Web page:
Tuesday, May 27, 2014

Chaturon Chaisaeng Arrested

Chaturon Chaisaeng, former Deputy Prime Minister and Education Minister in the Pheu Thai government, the elected civilian government ousted by the Thai army last week, answers questions at a press conference Tuesday. 

One of the first things the leader of the coup that ousted the Thai government did was to order all of Pheu Thai leadership to report to the army. Most did so. Some have been released, under orders not to talk to the media or travel, and some are still in army custody.

Chaturon Chaisaeng is a long serving Thai politician and veteran opponent of Thai coups of the 1970s. He was a Deputy Prime Minister and the Minister of Education in the last government. Chaturon said he did nothing wrong and that the coup was illegal. He disobeyed the army and went into hiding. He surfaced Tuesday in a hastily called press conference at the Foreign Correspondents' Club of Thailand

Chaturon started by saying he had about 90 minutes and then read a long statement explaining why he didn't report to the army and why he thought the coup was illegal. He took some questions from Thai and foreign reporters and then agreed to meet with some reporters for one on one interviews.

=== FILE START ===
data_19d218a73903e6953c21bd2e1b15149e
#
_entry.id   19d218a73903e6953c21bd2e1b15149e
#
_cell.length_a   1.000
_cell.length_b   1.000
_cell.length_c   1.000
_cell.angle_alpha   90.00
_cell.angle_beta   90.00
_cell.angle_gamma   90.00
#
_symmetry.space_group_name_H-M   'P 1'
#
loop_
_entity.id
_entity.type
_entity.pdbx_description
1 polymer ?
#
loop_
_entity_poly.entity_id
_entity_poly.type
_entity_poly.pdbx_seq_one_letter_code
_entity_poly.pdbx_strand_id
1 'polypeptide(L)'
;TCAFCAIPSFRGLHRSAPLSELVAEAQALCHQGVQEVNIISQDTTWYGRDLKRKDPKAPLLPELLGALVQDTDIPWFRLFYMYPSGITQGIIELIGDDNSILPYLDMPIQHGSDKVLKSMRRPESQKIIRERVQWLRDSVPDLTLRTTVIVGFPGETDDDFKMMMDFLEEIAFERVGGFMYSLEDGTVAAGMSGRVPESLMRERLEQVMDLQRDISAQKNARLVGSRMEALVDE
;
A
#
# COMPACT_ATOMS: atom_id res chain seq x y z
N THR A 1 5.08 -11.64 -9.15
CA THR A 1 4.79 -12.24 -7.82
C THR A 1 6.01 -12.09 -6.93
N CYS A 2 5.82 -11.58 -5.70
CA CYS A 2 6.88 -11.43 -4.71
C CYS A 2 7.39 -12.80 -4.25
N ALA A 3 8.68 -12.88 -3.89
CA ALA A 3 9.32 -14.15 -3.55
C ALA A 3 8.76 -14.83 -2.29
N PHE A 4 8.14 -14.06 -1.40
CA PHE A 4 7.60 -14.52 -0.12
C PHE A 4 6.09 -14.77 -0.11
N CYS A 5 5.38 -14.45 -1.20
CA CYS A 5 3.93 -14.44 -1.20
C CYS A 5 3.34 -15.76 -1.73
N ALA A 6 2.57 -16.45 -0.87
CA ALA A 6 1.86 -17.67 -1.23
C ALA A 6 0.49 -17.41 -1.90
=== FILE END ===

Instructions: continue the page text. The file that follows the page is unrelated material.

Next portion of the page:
About 95 minutes after Chaturon started, group of soldiers burst into the room just as the one on one interviews were starting. Under the glare of television lights and pops of flashes they pushed to the front of the room and asked Chaturon to stand. There was a brief, reasonably cordial, back and forth in Thai and the soldiers surrounded Chaturon and pulled him out of the crowd, while hundreds of journalists tried to get photos and shout questions. 

Chaturon tried as best he could to answer questions while soldiers pulled him away. He never stopped smiling and stayed upbeat the whole time. A group of foreign photographers, who have parachuted into Thailand with no understanding of what is going on here, started laughing and a Thai army officer screamed at them, "this is not funny, this is not funny!" 

Soldiers led the political figure, a veteran of the insurgencies of the 70s (he faced arrest after the 1976 coup and spent time in the jungle with anti-government insurgents) to a waiting van and sped him away. The last we saw of the Education Minister was a door being shut as the van revved its engine. 
An affable Chaturon is led away. 

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